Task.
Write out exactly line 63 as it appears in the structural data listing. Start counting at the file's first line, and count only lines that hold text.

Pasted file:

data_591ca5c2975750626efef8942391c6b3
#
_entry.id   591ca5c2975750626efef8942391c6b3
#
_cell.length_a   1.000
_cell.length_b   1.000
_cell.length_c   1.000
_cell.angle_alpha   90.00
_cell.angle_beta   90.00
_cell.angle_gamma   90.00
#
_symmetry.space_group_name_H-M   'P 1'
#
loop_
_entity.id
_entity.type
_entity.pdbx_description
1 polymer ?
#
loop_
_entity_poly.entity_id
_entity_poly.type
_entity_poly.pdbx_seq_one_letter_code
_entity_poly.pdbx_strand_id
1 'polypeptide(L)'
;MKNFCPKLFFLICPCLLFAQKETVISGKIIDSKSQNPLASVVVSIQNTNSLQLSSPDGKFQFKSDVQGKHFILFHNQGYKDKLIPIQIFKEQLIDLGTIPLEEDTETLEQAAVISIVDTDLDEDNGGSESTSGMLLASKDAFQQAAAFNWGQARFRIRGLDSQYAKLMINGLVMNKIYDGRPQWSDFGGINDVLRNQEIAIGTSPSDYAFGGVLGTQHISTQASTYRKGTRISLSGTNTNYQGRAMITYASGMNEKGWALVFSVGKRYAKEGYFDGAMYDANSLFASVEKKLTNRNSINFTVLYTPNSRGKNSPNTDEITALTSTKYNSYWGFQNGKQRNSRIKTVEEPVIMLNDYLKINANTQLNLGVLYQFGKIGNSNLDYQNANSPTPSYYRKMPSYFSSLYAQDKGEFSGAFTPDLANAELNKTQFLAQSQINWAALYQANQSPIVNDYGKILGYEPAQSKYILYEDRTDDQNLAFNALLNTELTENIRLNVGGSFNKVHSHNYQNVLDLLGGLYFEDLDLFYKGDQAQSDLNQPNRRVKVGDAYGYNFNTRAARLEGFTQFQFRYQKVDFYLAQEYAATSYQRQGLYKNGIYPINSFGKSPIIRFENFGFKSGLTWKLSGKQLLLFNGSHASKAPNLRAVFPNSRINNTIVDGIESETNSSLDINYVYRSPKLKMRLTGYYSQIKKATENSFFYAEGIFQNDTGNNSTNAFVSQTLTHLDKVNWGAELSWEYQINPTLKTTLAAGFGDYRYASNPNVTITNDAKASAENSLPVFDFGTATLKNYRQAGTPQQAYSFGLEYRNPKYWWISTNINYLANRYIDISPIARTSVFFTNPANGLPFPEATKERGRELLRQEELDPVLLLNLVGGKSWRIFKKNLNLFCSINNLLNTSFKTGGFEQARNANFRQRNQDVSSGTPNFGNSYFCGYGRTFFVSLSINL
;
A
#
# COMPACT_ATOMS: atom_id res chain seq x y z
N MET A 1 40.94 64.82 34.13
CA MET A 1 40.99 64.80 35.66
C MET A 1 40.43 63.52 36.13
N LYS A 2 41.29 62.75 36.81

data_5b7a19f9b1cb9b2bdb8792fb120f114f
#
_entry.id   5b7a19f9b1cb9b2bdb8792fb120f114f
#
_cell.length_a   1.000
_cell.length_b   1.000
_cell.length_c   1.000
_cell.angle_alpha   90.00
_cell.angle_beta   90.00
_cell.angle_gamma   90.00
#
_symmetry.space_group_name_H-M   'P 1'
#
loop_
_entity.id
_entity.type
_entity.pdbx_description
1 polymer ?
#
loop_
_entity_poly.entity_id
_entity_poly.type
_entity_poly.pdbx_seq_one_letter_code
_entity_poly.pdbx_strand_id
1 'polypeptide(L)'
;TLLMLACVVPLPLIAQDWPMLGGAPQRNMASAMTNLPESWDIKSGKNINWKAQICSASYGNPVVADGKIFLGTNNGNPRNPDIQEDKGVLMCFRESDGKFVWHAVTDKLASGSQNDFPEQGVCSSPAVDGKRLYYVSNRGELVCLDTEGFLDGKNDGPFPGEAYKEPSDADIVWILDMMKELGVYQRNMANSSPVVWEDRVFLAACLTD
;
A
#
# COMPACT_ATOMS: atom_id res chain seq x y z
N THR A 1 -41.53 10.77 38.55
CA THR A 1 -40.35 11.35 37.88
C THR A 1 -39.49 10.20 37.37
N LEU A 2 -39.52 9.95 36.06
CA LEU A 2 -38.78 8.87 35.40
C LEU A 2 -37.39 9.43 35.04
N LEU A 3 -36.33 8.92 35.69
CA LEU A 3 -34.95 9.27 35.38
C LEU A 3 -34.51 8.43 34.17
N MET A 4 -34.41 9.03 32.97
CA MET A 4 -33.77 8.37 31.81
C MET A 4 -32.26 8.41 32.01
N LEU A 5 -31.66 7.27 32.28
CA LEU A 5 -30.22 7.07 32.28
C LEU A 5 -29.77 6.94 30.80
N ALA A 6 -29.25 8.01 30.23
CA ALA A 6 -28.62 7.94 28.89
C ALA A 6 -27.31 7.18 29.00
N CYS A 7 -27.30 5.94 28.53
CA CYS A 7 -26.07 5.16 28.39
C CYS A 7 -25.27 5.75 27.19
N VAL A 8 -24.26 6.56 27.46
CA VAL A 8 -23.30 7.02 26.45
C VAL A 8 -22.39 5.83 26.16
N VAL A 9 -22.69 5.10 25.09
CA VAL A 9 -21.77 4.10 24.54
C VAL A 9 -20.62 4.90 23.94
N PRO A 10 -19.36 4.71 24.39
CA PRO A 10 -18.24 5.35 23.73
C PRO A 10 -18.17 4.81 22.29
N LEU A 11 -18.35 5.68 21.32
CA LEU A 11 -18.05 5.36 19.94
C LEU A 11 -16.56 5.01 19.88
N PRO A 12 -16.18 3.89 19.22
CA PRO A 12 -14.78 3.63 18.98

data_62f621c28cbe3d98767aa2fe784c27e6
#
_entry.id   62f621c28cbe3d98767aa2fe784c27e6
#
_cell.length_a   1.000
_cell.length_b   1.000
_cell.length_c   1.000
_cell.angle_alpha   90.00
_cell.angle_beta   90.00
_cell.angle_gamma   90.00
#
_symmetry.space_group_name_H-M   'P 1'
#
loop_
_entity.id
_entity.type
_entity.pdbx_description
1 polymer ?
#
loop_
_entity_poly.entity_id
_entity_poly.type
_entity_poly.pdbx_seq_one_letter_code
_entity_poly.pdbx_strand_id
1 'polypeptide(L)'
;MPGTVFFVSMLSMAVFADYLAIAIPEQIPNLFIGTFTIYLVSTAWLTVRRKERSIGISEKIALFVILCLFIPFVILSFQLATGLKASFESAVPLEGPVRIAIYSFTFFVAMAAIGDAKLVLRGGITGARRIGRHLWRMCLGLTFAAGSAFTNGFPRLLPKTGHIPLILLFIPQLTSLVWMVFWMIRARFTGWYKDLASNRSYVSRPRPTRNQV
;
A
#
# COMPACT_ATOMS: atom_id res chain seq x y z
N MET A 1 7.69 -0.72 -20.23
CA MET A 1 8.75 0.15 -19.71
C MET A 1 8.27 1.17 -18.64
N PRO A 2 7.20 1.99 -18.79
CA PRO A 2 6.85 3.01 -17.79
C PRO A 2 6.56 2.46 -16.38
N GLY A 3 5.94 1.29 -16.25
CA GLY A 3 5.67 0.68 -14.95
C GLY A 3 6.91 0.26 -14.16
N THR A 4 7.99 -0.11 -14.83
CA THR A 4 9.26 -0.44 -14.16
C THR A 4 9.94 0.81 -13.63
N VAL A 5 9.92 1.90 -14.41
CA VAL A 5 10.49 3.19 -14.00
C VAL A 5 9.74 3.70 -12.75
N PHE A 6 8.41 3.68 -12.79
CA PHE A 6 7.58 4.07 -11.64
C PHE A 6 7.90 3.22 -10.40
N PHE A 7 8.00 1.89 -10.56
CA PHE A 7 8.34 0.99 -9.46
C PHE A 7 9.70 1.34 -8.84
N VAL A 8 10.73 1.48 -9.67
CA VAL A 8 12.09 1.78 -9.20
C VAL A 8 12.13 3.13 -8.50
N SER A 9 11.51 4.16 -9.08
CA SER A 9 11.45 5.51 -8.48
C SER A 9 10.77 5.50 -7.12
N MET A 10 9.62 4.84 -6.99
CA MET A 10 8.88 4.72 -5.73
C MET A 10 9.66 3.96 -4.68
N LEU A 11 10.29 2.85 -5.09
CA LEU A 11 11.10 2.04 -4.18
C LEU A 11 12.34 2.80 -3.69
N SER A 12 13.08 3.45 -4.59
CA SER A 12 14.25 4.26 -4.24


#